Undoubtedly, the worst thing about the Nintendo eShop is the amount of trash and shovelware on the platform. I'm not talking about Shovel Knight — he's a good boi that's never done wrong — I'm talking about when a company throws work it's already published elsewhere onto the eShop without making the necessary changes that would allow the game to work most effectively on the Switch. This leads to a lot of false advertising since some developers upload videos and images of their games running on a different system rather than showing how laggy or visually distinct it is on Switch.
There's a lot of false advertising on the Nintendo eShop. Better regulations could fix that.
An insightful Reddit discussion has players listing the worst Switch port offenders. For instance, Tequila Works, the developers that brought us The Sexy Brutale and Rime, created terrible Switch ports for both of these games. When they launched, they both had severe lag and were glitchy as all get out. Not to mention, the visuals didn't look nearly as good in the Switch version as they did elsewhere. However, the images and Rime's video clip on the eShop don't show the visual discrepancy or lagginess. It's worth noting that patches and updates have been released for either game, but many players still don't feel like it was enough to fix some of the most significant issues.
Nintendo should fix this false advertising problem by either forcing developers to upload imagery and videos captured on Switch to the eShop listings or at least leave a note in the listing stating that visuals might be different in-game. These standards should apply to any games currently listed in the store, as well as any games going forward. Titles that don't make the necessary changes should be removed.
In a fantasy world, the Japanese gaming company would have a dedicated team that checked each game and only allowed non-glitchy games through, but Nintendo doesn't have the time for that when hundreds of games release on Switch each month. However, they could instate a reporting feature for games with false advertising or don't run well. Hell, even a user rating system would help with that, but Nintendo likely won't implement one as bad ratings would stop consumers from purchasing as many games.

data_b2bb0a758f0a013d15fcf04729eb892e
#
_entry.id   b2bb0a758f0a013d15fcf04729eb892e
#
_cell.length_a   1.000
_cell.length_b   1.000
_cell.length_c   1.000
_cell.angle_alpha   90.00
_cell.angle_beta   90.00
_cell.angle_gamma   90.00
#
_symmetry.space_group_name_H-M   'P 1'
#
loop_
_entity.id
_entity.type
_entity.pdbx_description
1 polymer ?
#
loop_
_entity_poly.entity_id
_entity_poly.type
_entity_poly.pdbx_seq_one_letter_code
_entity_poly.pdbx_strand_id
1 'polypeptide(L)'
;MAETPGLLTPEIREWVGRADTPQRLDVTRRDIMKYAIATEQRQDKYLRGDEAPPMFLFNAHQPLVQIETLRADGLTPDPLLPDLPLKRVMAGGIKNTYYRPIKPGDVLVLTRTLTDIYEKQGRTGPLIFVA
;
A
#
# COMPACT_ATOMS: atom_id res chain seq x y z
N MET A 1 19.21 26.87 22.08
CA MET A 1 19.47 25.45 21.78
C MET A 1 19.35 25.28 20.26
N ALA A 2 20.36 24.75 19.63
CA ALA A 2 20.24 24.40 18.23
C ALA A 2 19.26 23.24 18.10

On another regulatory note, it's become all too frequent of a practice for developers to launch their faulty games before they're ready to go and then patch them up later with a day one, day two, or day 30 patch. As I stated before, we've seen this just recently with Baldo The Guardian Owls and Sonic Colors Ultimate. There's a lot of bureaucracy in these decisions; developers aren't always able to reach their launch deadlines, and unexpected glitches are often found after a game launches. But it's a horrible experience for the consumer when a developer releases games that have known glitch problems and expects us to wade through Cyberpunk 2077 levels of necessary updates to play a game that caught our eye. It makes the developer look bad, and it makes Nintendo look bad for hosting the game.
Not to mention, getting burned repeatedly by eShop purchases creates a horrible experience for players and might prevent us from buying games from that specific developer or even from the eShop going forward. The worst part about all of this is that it often happens with indie games. I'm always eager to support a smaller studio when I can. But if I have to constantly question whether or not I'll even be able to play the game, I'm thinking about purchasing that's ridiculous and hurts the industry in general.
Nintendo's new Switch OLED model is releasing on October 8. It boasts several upgrades, including a better screen, better kickstand, better internal storage, and even more a LAN port within the dock. However, suppose Nintendo wants to make the upgraded experience complete. In that case, they will update the eShop visually and with improved search abilities and regulations in place that help protect potential buyers from false advertising. It's the only way to give Nintendo back the credibility that the eShop is currently losing.
Purchasing games from the eShop is a gamble. You might get a perfectly working title that meets your expectations, or you might get shovelware that's glitchy as all get out. Unless significant changes are put in place real soon, the damage will only continue to affect more players.